“Sometimes I start a sentence and I don’t even know where it’s going, I just hope I find it along the way.” – Michael Scott
I wrote this post with the intention of teaching you all how to set clear, well-defined goals so that you don’t have to play the guessing game in hopes of achieving what you promised yourself you would: whether it be to lose that pesky last five pounds, get a stronger bench press, or run your first 5k.
Don’t be a Michael Scott.
Working out is hard enough as it is. I can’t think of anything more frustrating than putting in an extraordinary amount of effort just to be left feeling like you’re spinning your wheels not going anywhere. This especially becomes an issue when your motivation is primarily driven by pursuing subjective goals such as how you look. Working out is a cruel process where you can do everything perfectly and still not see any noticeable difference for weeks.
So what do we do to make sure we are on the right track? How can we alleviate some of that stress of wondering if you’re headed in the right direction?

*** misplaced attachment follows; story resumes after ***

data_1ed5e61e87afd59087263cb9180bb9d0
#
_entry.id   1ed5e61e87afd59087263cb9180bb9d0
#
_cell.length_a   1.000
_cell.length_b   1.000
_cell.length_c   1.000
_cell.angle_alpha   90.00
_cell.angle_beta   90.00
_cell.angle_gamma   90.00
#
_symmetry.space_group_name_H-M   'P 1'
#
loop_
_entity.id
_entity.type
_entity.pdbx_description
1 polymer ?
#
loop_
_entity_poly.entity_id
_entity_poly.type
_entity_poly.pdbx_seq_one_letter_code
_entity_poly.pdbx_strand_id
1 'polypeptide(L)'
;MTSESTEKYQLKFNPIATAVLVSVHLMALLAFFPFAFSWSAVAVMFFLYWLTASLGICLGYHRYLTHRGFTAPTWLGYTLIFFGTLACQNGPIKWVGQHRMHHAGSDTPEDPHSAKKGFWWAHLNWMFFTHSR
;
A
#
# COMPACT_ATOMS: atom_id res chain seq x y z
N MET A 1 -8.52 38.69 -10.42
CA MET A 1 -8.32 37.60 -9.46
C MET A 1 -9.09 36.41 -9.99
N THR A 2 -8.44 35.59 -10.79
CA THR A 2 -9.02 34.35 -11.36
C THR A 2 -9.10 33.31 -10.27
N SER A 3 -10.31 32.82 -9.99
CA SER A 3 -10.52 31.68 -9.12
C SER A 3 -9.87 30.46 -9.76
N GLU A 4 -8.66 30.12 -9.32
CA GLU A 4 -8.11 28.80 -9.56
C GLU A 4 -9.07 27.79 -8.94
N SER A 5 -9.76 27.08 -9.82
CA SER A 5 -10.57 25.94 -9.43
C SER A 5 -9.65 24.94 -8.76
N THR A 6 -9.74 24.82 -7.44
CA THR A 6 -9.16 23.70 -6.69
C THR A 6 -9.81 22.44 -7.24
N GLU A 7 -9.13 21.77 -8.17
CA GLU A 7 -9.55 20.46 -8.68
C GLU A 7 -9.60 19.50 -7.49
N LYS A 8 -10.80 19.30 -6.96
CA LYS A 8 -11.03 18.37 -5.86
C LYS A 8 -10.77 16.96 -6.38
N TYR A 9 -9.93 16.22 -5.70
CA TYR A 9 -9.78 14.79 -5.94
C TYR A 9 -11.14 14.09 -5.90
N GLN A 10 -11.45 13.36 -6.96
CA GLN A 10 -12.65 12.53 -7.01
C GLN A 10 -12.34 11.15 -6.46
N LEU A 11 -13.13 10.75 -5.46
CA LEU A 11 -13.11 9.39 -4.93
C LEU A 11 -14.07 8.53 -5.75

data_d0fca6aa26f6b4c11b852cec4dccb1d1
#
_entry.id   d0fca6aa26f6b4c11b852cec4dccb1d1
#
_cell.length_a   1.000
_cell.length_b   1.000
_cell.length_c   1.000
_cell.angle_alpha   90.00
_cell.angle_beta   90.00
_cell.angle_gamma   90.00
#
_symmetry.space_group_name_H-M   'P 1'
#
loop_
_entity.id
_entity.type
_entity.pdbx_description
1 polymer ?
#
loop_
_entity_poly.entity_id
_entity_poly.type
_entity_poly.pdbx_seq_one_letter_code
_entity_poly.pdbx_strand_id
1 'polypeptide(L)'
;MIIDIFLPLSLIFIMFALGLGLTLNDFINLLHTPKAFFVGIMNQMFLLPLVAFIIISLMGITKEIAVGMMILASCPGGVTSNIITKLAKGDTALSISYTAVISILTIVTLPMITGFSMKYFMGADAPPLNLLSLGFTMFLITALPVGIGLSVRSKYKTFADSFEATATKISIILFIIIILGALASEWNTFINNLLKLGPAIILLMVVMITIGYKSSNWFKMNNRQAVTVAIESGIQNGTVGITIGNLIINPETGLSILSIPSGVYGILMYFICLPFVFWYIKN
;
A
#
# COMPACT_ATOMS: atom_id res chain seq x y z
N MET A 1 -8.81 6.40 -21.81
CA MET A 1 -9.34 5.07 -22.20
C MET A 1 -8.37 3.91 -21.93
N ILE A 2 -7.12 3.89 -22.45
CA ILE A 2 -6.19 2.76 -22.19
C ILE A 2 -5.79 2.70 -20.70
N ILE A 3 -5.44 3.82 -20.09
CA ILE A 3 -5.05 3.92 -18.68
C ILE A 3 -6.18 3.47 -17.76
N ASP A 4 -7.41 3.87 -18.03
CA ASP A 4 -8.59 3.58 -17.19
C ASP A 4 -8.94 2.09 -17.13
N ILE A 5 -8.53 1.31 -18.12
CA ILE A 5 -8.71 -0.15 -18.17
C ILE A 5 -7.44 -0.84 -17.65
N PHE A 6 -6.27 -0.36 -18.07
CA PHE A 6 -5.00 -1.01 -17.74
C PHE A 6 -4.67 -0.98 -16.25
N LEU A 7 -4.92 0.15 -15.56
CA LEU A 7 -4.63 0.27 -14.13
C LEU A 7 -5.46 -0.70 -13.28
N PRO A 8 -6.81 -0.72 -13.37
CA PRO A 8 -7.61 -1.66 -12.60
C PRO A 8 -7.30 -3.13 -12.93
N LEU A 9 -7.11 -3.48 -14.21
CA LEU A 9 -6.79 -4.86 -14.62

Introducing S.M.A.R.T goals.
- Time Bound
“I want to be successful” Okay, cool! What does that even mean? “I want to look better!” Great, but what is better?
These aren’t the best goals because they are overly vague and too broad. Goals should be specific. You need to narrow down your focus to define what really matters to you.
Instead of wanting to be successful, let’s go with “I want to get a promotion to X job title so that I can gain more responsibility within my company and make a larger impact.” Instead of saying I want to look leaner, try “I would like to lose 10 pounds to improve my body composition because that would help my confidence, improve my energy levels, and make me feel better.”
If you can’t pinpoint what you want, how in the world are you supposed to know how to achieve it? That would be like hopping in an Uber without ever telling the driver your destination and expecting to show up somewhere you want to be.
Me: “I want to go to a restaurant”
Uber Driver: Okay, which one?
Me: Hop to it
Uber: But like, McDonalds?
Me: You’re at 4 stars now, sir. Keep it up
Uber: No neighborhood? I’m not sure what to do here
Me: Do you know how long this is going to take? I’m very late for important meetings
The next step in creating a goal is to make sure that it is measurable. This is probably the most important one of them all. You will never know if you are headed in the right direction if you can’t track the progress along the way.Using one of our goals above, let’s show a good and bad example of measurability:
Good: I want to lose 10 pounds. Pounds is a unit of measurement that can actively be monitored. You have a scale that can be used as a tool and you can track that data in numerous apps to see how you are trending week to week.